Investment Strategies



2 Basic Types of Risk Investments
As far as risk is concerned, there are 2 basic types of investment:

  1. Investments with LOW risk.
    This includes investments such as government stock or local body stock and other bank fixed interest type investments. Government stock is 'gilt edged' which means it is very secure and almost risk free. Because it is rare for a government to become bankrupt and not meet its obligations for government stock investments, this type of investment is low risk and attractive to those concerned with the safety of their capital.

    Other low risk investments could include debentures offered by companies and secured by the companies, or fixed interest type bonds available from those companies. These are riskier because of the possibility that any company can fail and therefore take your investment down with them.

  2. Investments with HIGH risk.
    High-risk investments will always be those promising a much higher return such as property and investment in companies by way of shares. Because there is no guaranteed return from these investments, it is dependent on the results of the company or the property market at any time. The fact that the decision as to a return on shares is made by the directors who have to take the needs of the company into account as first priority, means that the dividend income return the investor receives can never be depended on and could vary from year to year.

    Property will depend a great deal on the economic state of the country, as well as confidence in the property market. High-risk investments usually can produce higher capital gain over time and so this makes this type of investment attractive to those prepared to take a risk in order to make a higher capital return.


Try not to Panic
When share prices drop it is normal for everyone to get nervous about the value of their investments. Some investors always jump in to redeem their investments when prices are high and buy into the market when prices are low. Profiting from short-term market fluctuations generally requires more luck than skill.

The best defence any investor will have against the volatility in the market is time. This means the longer you stay invested in the market the less impact any short-term fluctuations will have on your investment portfolio.

It also means that if you move in and out of the market frequently, it can have significant consequences. For example, you may sell your shares and then be hesitant to re-enter the market, which means you will miss out on any future upswings. Unfortunately, in order to get financial reward from your investments, you always need to assume some risk.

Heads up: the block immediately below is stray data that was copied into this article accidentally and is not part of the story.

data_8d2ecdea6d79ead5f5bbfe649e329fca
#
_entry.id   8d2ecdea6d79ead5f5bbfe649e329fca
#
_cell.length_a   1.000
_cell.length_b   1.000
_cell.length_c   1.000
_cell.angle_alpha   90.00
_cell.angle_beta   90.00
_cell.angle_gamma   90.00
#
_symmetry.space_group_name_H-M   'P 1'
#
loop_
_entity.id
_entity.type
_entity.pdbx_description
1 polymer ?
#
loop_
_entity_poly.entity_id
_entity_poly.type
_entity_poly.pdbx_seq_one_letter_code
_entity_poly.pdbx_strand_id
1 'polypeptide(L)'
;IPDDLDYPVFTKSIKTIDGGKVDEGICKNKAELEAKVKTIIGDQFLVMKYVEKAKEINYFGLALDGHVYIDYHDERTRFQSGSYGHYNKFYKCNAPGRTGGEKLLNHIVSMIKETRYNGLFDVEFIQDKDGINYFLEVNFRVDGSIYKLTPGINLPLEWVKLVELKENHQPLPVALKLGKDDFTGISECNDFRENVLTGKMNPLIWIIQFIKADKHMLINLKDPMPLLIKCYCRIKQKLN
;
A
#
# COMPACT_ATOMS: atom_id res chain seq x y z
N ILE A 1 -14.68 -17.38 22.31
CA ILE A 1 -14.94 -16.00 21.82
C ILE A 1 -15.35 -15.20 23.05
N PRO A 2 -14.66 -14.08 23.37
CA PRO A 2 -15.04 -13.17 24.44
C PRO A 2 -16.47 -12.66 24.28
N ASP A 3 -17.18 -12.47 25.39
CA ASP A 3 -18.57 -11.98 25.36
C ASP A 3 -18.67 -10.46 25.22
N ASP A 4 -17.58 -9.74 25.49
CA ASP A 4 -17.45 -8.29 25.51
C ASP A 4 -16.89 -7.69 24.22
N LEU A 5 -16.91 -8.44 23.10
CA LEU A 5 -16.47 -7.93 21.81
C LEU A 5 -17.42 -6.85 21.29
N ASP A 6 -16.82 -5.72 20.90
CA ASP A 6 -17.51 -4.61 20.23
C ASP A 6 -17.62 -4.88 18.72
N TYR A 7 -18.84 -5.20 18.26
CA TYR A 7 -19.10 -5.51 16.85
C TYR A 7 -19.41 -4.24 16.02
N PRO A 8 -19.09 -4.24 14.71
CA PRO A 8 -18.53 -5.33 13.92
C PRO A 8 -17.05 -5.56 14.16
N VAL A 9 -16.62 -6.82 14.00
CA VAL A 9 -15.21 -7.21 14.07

This requires taking the good with the bad, and while there is never any guarantee your investments will winners, it can strengthen your share portfolio and improve your chances for financial reward by maintaining a long-term plan.

The main thing is – don’t panic. Think through every aspect of investment before making any further decisions.


Types of Diversification
Diversification, as already explained, is making sure you spread your risks by not putting 'all your eggs in one basket'.

Diversification includes:

  • Diversification by country.
  • Diversification by company and industry.


(a) Diversification by country.
By purchasing shares from overseas you will not have to rely so much on the economic conditions in the USA alone. Exposure to a number of industries is essential for a proper diversification programme of your share portfolio. This exposure to overseas economies achieves a better diversification for the the USA investor. Purchasing shares from overseas companies rather than relying on the the USA economic conditions will help reduce the investor’s risk significantly.


(b) Diversification by company and industry.

The other thing you cannot afford to do is wrap up all your investments funds in the performance of one company. If the company runs into problems, you could lose the lot. You need to share your investment funds among a number of quality shares involved in quality companies, as part of your portfolio.

They don’t have to be chosen at random. You can do a little homework to assess the performance of different companies within different industries, as each will respond differently to the market. Adding more shares to your portfolio and having exposure to a larger number of different companies will reduce your risk.